Apartheid. This word conjures up specific images and ideas: Mandela, Sharpeville, De Klerk, pariah status, divestment and perhaps most importantly, South Africa. Thus, discourse about Israel’s status as an Apartheid state devolves into discussions about the similarities and differences between Israel and South Africa.
Such debate is unhelpful and distracting. Apartheid, like genocide, has an internationally recognized legal definition. For genocide, the definition was institutionalized in the aftermath of World War II. Obviously genocides differ with respect to policies, severity, and method: compare the Rwandan genocide and the Nazi Holocaust, for example. But few would argue that what happened in Rwanda was not genocide because it looks different from other genocides.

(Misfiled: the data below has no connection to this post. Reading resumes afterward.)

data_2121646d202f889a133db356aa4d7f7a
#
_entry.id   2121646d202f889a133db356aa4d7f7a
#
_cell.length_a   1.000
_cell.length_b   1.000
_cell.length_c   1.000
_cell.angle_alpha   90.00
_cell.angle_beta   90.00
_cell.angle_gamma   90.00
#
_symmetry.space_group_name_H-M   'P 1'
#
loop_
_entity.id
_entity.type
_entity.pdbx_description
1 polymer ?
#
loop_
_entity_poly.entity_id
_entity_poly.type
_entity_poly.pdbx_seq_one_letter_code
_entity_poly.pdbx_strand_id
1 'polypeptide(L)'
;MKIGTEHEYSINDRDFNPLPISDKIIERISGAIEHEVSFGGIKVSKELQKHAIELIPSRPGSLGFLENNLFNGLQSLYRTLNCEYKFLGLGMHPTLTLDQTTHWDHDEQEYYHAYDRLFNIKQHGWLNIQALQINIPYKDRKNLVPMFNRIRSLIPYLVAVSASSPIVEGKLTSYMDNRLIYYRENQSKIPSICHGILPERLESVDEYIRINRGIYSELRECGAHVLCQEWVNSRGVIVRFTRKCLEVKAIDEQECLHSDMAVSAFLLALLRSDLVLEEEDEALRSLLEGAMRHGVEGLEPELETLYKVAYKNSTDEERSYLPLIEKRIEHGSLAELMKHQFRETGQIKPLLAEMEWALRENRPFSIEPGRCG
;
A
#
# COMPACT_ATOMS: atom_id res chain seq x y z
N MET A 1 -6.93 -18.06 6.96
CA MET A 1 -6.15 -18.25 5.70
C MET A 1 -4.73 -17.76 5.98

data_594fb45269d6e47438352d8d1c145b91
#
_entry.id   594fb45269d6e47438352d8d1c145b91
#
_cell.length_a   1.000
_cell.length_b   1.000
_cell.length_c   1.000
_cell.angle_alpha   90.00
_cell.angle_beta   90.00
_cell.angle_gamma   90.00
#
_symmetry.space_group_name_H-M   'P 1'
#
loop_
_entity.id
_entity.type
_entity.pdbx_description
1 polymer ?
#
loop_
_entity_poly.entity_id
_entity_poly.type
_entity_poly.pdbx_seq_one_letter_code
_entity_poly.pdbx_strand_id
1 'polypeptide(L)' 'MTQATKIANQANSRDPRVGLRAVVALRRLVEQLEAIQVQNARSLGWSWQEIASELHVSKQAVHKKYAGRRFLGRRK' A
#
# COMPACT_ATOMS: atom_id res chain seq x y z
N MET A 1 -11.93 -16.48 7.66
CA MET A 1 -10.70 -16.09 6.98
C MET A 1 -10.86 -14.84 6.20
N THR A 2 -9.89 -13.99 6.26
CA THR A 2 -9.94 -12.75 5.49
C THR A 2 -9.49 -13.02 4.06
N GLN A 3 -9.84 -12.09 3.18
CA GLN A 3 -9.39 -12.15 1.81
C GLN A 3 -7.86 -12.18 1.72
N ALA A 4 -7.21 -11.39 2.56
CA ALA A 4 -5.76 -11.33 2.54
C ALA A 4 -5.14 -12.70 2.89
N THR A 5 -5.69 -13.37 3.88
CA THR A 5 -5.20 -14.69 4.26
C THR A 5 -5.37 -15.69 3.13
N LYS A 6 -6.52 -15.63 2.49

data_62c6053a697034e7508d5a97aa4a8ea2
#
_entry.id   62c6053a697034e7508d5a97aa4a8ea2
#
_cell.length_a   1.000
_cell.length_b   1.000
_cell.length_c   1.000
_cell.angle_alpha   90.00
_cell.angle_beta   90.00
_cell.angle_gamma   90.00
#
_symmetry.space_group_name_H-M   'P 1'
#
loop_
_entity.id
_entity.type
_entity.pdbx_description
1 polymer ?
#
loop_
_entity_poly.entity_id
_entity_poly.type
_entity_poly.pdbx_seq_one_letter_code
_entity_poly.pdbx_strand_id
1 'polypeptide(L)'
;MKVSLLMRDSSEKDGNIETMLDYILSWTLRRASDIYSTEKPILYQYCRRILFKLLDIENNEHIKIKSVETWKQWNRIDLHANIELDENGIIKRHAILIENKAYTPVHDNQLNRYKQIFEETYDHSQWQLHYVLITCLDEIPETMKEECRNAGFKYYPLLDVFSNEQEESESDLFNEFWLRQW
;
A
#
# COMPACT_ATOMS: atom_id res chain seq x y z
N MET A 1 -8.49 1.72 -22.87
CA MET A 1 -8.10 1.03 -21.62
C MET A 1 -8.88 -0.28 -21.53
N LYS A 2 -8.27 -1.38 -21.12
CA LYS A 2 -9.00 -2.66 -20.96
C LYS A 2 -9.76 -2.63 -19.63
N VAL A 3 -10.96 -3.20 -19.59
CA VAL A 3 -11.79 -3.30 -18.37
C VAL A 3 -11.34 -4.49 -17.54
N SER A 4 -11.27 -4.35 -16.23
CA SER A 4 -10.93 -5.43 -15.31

And given the definition of Apartheid, Israel’s domination of the Palestinians fits the bill.
The 1998 Rome Statute to the International Criminal Court defines Apartheid as actions or policies “committed in the context of an institutionalized regime of systematic oppression and domination by one racial group over any other racial group or groups and committed with the intention of maintaining that regime” (Emphasis mine).